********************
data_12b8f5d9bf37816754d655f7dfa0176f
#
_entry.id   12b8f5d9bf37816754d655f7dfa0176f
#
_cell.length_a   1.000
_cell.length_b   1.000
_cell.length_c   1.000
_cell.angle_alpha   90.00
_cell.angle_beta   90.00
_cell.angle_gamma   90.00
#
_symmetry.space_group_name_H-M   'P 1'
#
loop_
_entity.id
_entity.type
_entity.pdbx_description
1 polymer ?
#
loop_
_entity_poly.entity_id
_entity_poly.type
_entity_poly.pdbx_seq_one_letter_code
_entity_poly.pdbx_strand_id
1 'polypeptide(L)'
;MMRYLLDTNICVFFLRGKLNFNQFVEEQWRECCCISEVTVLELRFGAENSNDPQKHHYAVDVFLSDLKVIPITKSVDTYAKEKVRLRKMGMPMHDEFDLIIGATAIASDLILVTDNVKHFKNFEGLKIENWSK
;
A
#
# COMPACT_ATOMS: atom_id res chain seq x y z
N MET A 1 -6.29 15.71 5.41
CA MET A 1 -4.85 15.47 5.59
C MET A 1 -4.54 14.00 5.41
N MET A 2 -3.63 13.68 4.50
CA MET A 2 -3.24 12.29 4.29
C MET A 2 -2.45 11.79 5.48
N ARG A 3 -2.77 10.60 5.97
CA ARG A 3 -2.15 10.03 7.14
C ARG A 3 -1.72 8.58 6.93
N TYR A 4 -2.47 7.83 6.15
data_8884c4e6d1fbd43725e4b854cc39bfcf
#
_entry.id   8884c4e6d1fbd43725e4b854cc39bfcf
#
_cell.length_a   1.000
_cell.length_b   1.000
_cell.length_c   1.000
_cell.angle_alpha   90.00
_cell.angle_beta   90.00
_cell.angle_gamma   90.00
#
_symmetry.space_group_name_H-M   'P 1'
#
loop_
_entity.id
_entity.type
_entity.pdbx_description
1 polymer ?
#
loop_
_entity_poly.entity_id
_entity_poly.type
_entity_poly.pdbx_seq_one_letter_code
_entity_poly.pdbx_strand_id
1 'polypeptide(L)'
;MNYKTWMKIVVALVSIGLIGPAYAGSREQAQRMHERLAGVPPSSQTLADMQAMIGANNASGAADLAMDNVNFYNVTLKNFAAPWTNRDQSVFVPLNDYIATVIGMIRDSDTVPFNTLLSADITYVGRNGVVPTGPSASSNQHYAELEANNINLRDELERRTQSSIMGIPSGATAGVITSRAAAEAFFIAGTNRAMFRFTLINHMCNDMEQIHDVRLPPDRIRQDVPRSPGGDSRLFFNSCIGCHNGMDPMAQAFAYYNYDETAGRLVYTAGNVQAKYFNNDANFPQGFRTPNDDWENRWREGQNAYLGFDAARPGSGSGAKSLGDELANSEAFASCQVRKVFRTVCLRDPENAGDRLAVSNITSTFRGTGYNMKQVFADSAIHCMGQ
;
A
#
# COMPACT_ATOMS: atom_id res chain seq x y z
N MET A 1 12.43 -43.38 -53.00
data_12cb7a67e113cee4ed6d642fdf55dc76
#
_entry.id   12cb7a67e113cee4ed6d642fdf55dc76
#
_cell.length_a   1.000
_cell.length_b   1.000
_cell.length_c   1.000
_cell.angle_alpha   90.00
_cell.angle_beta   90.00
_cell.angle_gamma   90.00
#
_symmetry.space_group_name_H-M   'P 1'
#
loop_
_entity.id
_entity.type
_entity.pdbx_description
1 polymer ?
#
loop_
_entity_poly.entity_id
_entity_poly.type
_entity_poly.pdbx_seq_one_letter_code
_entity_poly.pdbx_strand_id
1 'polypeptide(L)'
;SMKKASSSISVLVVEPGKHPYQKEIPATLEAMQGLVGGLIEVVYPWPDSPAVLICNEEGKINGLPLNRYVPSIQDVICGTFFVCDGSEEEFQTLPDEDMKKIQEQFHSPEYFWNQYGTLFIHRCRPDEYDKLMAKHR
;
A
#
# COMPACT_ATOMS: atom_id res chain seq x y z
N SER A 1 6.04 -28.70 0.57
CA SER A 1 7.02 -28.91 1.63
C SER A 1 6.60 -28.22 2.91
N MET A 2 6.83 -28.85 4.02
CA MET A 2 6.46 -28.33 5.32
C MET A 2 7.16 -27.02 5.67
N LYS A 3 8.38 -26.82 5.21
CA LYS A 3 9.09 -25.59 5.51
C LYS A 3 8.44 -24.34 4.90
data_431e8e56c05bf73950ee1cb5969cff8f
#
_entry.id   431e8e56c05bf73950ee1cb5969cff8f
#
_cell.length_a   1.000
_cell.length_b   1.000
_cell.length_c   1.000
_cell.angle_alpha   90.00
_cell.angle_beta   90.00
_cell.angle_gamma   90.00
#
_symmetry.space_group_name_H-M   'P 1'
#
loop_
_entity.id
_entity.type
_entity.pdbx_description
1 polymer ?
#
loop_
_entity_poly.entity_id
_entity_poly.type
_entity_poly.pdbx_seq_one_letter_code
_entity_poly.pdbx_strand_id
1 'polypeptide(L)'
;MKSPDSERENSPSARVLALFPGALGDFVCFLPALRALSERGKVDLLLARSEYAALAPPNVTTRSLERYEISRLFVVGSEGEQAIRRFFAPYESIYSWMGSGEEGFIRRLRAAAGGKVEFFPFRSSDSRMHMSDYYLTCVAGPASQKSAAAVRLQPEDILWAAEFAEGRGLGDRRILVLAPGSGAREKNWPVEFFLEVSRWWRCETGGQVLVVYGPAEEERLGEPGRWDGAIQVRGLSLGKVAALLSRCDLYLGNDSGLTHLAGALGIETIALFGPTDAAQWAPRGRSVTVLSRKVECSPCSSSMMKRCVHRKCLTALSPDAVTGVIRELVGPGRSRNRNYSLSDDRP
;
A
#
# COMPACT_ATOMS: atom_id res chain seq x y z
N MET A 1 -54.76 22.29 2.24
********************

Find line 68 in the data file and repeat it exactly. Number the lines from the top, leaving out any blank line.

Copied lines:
A